"From the beginning, we knew this was going to be a big storm, a frightening situation," said County Judge Ed Emmett, who urged residents to stay inside, even if they think the storm has passed. "Those of us who were around 25 years ago when Alicia came through, we know what it's like to listen to those winds and that rain. But from where we now stand, as the storm goes through and clears our area, we are going to see our community at its very best."
As Ike moved north later Saturday morning, the storm dropped to a Category 1 hurricane with winds of around 80 mph. At 11 a.m. EDT, the center was about 20 miles north-northeast of Huntsville, Texas, and moving north at 16 mph. It was expected to turn toward Arkansas later in the day and become a tropical storm.
Because Ike was so huge, hurricane winds pounded the coast for hours before landfall and continued through the morning, with the worst winds and rain after the center came ashore, forecasters said.
"For us, it was a 10," Galveston Fire Chief Mike Varela said. Varela said firefighters responded to dozens of rescue calls before suspending operations Friday night, including from people who changed their minds and fled at the last minute.
Six feet of water had collected in the Galveston County Courthouse in the island's downtown, and the University of Texas Medical Branch at Galveston was flooded, according to local storm reports on the National Weather Service's Web site.
"I'm drained. I'm beat up," said Steven Rushing, a commercial fishmerman who tried to ride out the storm with his wife and several family members, including his pregnant 17-year-old daughter, in their one-story brick home on Galveston Island. Early Saturday, he loaded his family into a 17-foot ski boat and headed for safety. The boat ran aground and the Rushings sprinted for safety, guided by lights from police responding to a 911 call made from the boat.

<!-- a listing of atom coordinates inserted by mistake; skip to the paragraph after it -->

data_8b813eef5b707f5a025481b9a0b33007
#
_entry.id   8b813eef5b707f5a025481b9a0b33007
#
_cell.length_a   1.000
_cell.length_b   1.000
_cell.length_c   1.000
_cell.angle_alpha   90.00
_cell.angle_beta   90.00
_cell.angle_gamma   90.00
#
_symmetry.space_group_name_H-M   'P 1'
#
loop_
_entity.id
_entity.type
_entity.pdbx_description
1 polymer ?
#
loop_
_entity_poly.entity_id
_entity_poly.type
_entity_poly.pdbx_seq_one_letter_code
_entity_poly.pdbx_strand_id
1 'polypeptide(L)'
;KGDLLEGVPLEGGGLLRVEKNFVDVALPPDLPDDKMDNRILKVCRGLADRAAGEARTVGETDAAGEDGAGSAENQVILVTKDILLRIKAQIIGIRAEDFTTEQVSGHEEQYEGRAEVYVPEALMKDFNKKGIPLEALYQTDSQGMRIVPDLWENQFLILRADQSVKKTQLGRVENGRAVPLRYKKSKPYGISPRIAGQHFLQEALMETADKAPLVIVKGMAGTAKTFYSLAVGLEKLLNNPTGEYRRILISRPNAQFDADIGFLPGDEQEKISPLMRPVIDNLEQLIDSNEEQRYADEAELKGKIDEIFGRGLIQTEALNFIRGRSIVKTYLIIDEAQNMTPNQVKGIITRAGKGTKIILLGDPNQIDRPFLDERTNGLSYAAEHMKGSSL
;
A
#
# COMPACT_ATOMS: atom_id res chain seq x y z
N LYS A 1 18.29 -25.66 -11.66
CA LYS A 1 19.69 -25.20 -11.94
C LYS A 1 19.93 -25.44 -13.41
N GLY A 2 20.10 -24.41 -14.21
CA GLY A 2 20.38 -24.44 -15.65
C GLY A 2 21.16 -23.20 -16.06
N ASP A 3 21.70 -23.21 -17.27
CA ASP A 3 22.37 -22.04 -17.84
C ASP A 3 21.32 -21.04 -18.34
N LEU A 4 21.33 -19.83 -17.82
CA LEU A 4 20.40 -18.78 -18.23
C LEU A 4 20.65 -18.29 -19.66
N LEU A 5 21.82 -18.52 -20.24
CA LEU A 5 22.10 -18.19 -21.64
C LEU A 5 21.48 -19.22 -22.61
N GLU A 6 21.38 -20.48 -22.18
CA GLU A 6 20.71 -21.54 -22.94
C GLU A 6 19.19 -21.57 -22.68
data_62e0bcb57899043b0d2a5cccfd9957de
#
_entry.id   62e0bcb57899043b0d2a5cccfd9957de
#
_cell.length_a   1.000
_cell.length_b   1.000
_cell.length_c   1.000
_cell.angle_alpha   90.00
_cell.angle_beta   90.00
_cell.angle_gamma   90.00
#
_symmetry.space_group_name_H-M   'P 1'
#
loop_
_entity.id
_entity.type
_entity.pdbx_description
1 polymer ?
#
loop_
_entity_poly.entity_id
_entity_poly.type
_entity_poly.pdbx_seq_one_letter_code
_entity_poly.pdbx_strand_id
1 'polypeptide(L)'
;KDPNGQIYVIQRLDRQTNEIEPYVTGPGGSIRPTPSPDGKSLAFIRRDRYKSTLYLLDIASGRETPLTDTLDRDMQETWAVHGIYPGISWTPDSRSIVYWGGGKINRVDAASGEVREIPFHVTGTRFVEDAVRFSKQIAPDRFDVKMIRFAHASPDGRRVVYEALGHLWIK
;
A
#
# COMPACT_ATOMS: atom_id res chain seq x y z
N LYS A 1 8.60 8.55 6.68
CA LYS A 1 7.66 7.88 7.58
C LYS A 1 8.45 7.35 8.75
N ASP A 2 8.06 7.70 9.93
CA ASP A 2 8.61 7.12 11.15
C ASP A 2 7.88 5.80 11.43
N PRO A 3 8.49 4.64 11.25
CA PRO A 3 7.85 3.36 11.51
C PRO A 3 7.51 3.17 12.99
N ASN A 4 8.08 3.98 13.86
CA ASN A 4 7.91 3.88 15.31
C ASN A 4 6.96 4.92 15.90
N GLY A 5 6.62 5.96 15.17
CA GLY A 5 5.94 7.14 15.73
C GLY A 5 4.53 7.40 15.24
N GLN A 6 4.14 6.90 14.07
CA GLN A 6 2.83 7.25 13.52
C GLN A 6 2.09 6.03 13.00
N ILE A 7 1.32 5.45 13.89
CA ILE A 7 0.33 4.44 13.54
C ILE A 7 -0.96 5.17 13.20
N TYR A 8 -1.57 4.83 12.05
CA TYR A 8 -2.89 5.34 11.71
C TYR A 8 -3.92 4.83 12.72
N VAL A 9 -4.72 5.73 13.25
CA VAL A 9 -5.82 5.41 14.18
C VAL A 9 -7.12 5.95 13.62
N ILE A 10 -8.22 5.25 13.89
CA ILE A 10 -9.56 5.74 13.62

"My family is traumatized. I kept them here, promising them everything would be alright, but this is the real deal and I won't stay no more."
More than 3 million customers lost power in southeast Texas, and thousands more in Louisiana. Suppliers warned it could be weeks before all service was restored. The only parts of Houston with power were downtown and the massive medical center section.
Because of the hurricane's size, the state's shallow coastal waters and its largely unprotected coastline, forecasters said the biggest threat would be flooding and storm surge.
Earlier forecasts said Ike would hurl a wall of water two stories high — 20 to 25 feet — at the coast. But Wilson Shaffer of the National Weather Service said Saturday that storm surge peaked at 13 1/2 feet.
"The storm itself changed a little bit. I think it tightened up more and more of the energy went into the center," Shaffer said.
He said the surge at Galveston, where Ike made landfall, was about 11 feet, half of what was predicted.
There was other good news: A stranded freighter with 22 men aboard made it through the brunt of the storm safely, and a tugboat was on the way to save them. And an evacuee from Calhoun County gave birth to a baby girl in the restroom of a shelter with the aid of an expert in geriatric psychiatry who delivered his first baby in two decades.
The Federal Emergency Management Agency said more than 5.5 million prepackaged meals were being sent to the region, along with more than 230 generators and 5.6 million liters of water. At least 3,500 FEMA officials were stationed in Texas and Louisiana.
The oil and gas industry was closely watching Ike because it was headed straight for the nation's biggest complex of refineries and petrochemical plants. Wholesale gasoline prices jumped to around $4.85 a gallon for fear of shortages.